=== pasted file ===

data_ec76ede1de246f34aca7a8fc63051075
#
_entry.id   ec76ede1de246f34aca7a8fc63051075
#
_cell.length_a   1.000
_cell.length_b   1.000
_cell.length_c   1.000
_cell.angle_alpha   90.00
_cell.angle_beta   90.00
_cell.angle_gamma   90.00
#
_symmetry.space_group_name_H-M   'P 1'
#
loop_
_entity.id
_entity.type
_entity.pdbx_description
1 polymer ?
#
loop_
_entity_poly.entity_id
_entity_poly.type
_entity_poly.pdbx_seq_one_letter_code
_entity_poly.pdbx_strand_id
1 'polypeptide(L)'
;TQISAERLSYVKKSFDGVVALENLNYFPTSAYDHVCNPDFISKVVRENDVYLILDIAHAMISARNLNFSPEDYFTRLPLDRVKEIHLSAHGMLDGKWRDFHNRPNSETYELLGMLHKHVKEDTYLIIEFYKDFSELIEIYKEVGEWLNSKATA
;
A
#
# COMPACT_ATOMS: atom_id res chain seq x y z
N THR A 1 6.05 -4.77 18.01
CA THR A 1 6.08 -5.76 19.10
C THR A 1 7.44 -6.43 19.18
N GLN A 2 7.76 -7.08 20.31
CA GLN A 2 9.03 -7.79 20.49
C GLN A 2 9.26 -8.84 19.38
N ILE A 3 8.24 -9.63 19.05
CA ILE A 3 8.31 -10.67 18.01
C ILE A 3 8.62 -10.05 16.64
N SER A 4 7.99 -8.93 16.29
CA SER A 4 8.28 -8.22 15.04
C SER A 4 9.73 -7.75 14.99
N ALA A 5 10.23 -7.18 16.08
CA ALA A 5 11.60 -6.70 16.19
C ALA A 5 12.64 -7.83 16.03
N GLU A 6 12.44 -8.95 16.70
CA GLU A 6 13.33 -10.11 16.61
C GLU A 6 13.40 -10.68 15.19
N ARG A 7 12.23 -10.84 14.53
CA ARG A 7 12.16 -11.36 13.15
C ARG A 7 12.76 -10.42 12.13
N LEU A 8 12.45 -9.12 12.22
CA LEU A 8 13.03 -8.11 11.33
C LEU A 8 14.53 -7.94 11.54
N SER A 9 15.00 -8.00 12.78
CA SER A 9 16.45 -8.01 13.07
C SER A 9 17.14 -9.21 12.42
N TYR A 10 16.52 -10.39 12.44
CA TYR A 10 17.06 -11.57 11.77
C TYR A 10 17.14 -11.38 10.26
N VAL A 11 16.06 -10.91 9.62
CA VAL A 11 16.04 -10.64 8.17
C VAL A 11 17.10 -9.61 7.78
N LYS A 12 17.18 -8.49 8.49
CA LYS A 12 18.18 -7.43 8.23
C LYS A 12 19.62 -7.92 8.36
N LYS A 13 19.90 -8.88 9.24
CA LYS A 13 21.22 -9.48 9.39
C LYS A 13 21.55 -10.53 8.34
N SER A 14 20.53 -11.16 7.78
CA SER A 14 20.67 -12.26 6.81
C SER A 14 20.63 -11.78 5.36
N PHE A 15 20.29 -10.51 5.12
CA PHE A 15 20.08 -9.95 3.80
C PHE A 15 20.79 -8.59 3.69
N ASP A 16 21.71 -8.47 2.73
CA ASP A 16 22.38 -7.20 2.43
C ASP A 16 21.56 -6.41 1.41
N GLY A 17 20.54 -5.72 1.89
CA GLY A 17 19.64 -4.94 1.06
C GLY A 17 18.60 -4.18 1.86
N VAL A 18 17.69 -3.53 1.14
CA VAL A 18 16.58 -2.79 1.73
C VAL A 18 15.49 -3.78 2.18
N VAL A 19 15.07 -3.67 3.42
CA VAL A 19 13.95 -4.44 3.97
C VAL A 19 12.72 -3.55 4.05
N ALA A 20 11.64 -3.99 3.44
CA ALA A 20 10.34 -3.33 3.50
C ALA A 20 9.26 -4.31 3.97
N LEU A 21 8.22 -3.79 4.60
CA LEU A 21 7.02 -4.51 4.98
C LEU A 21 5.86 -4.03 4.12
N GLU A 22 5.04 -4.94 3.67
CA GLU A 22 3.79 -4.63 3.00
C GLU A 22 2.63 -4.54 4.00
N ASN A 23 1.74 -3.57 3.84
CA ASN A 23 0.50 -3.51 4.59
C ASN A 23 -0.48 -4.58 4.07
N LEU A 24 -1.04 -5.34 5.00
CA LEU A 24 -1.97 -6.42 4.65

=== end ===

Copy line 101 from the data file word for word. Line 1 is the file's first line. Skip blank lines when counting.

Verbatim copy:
CA LEU A 24 -1.97 -6.42 4.65